It restricts trading by insiders and asks companies to decide when it can allow insiders to trade in the scrip. It directs that no trading be allowed when the company is announcing its financial results or declaring dividends, considering an expansion, acquisition, or stock buy back, and several other instances. Insiders, the regulator says, can trade only 24 hours after such information is made public by writing to the stock exchanges, publishing it in the newspapers, or putting it up on the company website.

SEBI also mandates that executives have to report any trades of over Rs 500,000, 25,000 shares, or 1 per cent of the company's stock (whichever is the lower of the three) to the company within four days of the transaction. The company, in turn, is required to report this to the exchange it is listed on within five days.

Finally, the regulator has sought to restrict the flow of price-sensitive information by barring companies from sharing the same with stock market professionals.

Are SEBI's laws adequate to deal with illegal insider trading?

On paper, India's laws on insider trading are more stringent than international ones. From merely barring insiders from trading on the basis of unpublished price-sensitive information, the laws have moved on to prohibiting anyone in the possession of such information from trading. And proof that the information was not shared is no longer acceptable defence against charges of insider trading; today, an accused needs to prove that such information could have never been shared. ''This shifts the focus on to the accused to prove that there has been no insider trading,'' explains Somashekar Sundaresan, a specialist in securities law at law firm Jyoti Sagar Associates.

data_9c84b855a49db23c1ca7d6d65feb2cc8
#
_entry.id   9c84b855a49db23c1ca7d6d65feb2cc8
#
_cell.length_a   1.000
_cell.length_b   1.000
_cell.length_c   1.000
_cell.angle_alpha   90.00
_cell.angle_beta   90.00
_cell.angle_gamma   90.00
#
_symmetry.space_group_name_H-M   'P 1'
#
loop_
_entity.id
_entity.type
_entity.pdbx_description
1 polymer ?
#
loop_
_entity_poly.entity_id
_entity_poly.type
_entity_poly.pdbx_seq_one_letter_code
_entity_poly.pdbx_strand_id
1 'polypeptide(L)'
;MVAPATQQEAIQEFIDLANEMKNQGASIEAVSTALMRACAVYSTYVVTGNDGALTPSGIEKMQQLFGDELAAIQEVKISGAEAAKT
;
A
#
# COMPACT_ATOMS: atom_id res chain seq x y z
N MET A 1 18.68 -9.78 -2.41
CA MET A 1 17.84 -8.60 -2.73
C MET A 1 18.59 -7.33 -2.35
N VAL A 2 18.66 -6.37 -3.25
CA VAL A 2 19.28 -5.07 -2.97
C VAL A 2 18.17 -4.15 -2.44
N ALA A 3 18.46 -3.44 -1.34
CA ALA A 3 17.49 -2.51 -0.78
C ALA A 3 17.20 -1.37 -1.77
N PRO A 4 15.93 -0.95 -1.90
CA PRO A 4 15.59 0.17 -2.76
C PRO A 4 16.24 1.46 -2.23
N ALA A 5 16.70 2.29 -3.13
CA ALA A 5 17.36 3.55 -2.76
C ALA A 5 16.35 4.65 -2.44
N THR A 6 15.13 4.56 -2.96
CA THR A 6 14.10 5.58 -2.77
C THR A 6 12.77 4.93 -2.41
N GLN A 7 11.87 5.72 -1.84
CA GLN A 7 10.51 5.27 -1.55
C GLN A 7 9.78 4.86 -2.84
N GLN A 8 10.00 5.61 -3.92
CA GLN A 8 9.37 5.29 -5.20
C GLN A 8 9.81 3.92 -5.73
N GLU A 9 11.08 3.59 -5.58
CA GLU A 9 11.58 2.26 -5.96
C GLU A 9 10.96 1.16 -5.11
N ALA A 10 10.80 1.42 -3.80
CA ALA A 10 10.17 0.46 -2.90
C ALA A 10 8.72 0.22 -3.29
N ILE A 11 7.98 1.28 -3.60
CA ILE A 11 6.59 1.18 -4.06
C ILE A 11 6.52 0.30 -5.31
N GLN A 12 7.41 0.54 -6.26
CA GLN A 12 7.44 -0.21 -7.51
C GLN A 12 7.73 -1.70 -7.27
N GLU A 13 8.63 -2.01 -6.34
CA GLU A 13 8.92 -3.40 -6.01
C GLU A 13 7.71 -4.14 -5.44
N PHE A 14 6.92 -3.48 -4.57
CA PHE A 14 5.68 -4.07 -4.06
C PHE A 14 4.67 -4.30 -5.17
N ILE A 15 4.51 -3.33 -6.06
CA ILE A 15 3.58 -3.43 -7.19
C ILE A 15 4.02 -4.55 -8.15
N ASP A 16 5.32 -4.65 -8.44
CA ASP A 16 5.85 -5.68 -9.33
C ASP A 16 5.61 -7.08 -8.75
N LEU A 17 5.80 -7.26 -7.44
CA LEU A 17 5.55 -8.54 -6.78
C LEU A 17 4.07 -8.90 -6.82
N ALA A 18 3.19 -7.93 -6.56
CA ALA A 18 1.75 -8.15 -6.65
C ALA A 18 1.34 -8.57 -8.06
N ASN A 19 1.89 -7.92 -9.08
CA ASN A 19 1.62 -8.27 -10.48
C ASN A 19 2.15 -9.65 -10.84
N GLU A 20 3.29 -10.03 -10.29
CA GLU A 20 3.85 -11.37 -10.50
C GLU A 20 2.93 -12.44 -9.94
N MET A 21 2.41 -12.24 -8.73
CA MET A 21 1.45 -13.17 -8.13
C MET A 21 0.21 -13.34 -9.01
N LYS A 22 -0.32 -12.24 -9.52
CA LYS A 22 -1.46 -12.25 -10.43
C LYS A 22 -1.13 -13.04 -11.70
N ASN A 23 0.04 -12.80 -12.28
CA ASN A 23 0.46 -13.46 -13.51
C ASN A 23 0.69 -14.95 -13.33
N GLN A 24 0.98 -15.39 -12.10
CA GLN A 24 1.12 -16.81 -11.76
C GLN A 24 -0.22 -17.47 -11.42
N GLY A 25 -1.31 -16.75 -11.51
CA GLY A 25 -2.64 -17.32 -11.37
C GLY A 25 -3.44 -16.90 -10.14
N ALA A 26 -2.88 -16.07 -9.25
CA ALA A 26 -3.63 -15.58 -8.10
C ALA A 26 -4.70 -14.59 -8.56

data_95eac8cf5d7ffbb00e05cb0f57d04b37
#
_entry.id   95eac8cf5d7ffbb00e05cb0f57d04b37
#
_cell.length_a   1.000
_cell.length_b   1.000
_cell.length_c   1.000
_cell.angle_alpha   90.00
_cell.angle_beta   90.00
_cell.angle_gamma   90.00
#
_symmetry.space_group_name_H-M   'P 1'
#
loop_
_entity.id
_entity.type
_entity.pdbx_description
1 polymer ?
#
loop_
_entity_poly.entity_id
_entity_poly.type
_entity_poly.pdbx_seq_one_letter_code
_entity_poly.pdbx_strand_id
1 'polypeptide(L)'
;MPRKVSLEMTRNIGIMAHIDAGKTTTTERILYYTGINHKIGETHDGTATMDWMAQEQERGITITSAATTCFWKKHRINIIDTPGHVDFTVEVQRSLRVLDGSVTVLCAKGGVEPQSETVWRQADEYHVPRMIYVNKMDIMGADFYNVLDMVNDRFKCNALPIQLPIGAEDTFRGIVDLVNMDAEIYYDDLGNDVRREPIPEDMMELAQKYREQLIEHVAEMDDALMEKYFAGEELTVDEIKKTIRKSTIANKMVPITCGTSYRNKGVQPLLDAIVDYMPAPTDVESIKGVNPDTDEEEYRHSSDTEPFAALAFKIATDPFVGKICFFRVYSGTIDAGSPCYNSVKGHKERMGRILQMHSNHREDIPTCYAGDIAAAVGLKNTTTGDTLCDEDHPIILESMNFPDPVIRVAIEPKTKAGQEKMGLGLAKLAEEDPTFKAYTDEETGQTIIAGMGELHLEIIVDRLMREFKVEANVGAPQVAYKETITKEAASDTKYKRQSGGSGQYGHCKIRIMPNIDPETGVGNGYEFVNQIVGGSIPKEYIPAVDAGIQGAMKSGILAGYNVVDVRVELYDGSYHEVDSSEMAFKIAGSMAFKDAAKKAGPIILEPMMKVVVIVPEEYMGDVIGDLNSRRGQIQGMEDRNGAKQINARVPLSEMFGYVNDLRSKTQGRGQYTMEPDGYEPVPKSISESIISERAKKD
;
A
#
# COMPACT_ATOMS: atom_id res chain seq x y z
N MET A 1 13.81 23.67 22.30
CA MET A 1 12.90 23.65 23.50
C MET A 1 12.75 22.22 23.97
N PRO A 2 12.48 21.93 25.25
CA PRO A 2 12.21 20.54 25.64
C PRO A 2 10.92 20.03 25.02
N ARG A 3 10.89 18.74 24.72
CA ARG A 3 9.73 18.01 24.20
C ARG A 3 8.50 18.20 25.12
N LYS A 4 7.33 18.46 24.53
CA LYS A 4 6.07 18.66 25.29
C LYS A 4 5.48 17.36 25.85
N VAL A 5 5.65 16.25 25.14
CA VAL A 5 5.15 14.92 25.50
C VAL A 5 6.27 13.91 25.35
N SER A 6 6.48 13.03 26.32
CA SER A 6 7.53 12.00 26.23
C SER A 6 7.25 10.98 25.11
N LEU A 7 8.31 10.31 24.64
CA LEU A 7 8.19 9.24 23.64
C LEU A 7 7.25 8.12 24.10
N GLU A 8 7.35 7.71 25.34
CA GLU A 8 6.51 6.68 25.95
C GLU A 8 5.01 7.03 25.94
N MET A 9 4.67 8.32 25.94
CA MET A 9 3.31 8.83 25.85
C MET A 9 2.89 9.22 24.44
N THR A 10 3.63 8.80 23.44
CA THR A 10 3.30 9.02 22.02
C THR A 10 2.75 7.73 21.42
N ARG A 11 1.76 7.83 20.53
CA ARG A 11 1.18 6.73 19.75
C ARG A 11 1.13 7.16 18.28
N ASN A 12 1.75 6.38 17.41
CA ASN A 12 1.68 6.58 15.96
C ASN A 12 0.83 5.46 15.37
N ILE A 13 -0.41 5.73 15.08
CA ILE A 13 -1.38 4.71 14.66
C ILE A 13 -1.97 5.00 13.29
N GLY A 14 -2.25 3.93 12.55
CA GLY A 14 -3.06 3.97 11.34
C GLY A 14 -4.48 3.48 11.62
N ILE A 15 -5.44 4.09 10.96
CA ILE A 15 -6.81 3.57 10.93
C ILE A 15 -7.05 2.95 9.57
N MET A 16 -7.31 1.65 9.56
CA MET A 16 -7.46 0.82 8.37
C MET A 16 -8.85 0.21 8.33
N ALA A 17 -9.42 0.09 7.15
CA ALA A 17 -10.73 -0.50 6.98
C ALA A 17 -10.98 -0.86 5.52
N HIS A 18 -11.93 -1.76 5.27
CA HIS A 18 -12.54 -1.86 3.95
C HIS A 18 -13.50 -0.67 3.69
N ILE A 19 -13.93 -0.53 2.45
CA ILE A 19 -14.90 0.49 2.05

How applicable and practical are SEBI's insider trading laws?

Not very. Under existing laws, every corporate and M&A transaction can be seen as the source of inside information. The absence of a plea-bargain-an accused can settle the dispute without admission of guilt-could lead to never-ending litigation. And while America's Securities Exchange Commission makes it worth their while for stool pigeons to inform on their errant colleagues-they are eligible for 10 per cent of the value of the insider trading transaction-SEBI doesn't think that quite necessary.

What's SEBI's track record at dealing with incidents of insider trading?

India's first, and most high-profile case of alleged insider trading involved Hindustan Lever Limited (HLL) and five of its directors just ahead of the company's merger with Brooke Bond Lipton India. SEBI asked HLL to pay Rs 3.04 crore as penalty, but the Appellate Authority in the Finance Ministry set aside its order.

An under-siege Arora: This pic >100 words

Is Samir Arora Guilty?

Charge: Arora played a pivotal role in thwarting Alliance Capital's plans to sell its stake in Alliance Capital Mutual Fund.

This was motivated by his desire to, along with Henderson Global Investors, effect a Management Buy Out of the fund. This contributed to a fall of approximately Rs 300 crore in the assets under management of ACMF